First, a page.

Counterparties

By Nick Rizzo
August 22, 2011

It appears Muammar Gaddafi’s regime in Libya has more or less fallen. Right now, I’m thinking about Mahdi Ziu (from this great April Times article on the Libyan revolution), and wishing that Tim Hetherington and Chris Hondros were taking pictures in Tripoli today.

Manhattan District Attorney Cy Vance, Jr. will apparently ask a judge to dismiss all charges against former IMF head Dominique Strauss-Kahn.

“Groupon is the invisible hand of capitalism sucker punching good restaurants that deserve to succeed and helping out mediocre venues that deserve to fail.” – Bloomberg critic Ryan Sutton on his new crusade against bad restaurant deals.

Representatives from the Obama administration are said to be pressuring New York Attorney General Eric Schneiderman into settling with major banks over “dubious foreclosure practices.” And Bloomberg reports that the largest banks have received as much as $1.2 trillion in loans from the Fed.

Skype will acquire group messaging startup GroupMe for a reported $85 million. GroupMe’s been around less than eighteen months; angel investors like Lerer Ventures have made quite a bit of money, while Series B leader Khosla has almost tripled its investment in barely nine months. One expects founders Jared Hecht and Steve Martocchi also came out nicely, though still a far cry from Zuckerberg money.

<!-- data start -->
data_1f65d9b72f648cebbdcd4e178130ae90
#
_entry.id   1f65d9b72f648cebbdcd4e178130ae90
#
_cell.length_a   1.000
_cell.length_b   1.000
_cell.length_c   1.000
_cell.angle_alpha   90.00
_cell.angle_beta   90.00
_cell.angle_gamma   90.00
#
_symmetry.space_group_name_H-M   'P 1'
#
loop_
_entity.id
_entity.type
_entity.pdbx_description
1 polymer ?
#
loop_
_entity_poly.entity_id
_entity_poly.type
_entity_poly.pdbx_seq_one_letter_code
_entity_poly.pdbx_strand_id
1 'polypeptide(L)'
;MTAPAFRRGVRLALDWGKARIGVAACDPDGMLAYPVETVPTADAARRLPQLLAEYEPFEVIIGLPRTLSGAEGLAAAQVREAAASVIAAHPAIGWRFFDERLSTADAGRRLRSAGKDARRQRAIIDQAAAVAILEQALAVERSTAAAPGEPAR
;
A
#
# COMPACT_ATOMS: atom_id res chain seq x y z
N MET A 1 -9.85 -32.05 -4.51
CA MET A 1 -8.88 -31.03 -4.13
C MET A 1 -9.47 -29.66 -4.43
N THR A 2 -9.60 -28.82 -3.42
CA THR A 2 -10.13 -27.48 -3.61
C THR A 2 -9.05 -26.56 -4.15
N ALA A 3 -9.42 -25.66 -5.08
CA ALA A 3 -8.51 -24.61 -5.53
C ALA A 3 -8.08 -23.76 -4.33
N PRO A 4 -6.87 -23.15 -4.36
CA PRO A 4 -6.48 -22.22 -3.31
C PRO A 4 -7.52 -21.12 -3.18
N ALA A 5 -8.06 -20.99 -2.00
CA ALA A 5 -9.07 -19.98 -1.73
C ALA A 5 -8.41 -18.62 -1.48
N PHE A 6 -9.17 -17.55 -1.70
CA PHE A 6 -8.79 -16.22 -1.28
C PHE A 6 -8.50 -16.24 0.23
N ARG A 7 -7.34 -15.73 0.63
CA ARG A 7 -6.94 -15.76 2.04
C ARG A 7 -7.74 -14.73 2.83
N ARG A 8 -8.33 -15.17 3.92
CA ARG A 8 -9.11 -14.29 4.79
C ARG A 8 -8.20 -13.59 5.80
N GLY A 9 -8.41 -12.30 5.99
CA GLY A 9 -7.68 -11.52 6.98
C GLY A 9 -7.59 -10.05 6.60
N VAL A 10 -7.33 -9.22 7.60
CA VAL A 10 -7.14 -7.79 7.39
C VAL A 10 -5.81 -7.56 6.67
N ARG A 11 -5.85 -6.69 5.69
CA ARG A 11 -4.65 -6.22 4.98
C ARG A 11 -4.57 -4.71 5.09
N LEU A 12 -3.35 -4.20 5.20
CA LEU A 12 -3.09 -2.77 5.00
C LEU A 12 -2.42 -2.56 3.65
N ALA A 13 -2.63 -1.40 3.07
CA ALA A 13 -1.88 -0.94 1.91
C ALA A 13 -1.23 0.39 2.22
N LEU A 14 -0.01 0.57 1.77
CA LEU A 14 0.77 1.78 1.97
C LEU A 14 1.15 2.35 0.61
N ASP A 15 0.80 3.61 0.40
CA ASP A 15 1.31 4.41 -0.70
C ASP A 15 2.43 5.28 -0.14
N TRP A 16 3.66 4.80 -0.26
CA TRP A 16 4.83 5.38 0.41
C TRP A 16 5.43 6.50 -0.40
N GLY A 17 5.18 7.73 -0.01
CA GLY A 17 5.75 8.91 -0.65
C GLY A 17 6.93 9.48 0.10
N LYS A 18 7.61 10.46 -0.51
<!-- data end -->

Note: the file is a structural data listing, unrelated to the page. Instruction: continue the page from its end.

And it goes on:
The boy was 13 when a dawn immigration raid abruptly ended his father’s four-year quest for political asylum in Britain. By nightfall of that day in 2005, father and son were hundreds of miles from home, locked in the privately run Yarl’s Wood Immigration Removal Center here, scheduled for deportation to their native Angola in the morning.

Instead, shortly after midnight, the despondent father, Manuel Bravo, 35, walked to a stairwell with a bed sheet and hanged himself. The note he left said why: so that his orphaned boy could stay in Britain.

-Yesterday’s incredible, front page NYT piece on a particularly awful British asylum situation is like a cross between Charles Dickens and Zadie Smith. If you haven’t already, please, please read it.

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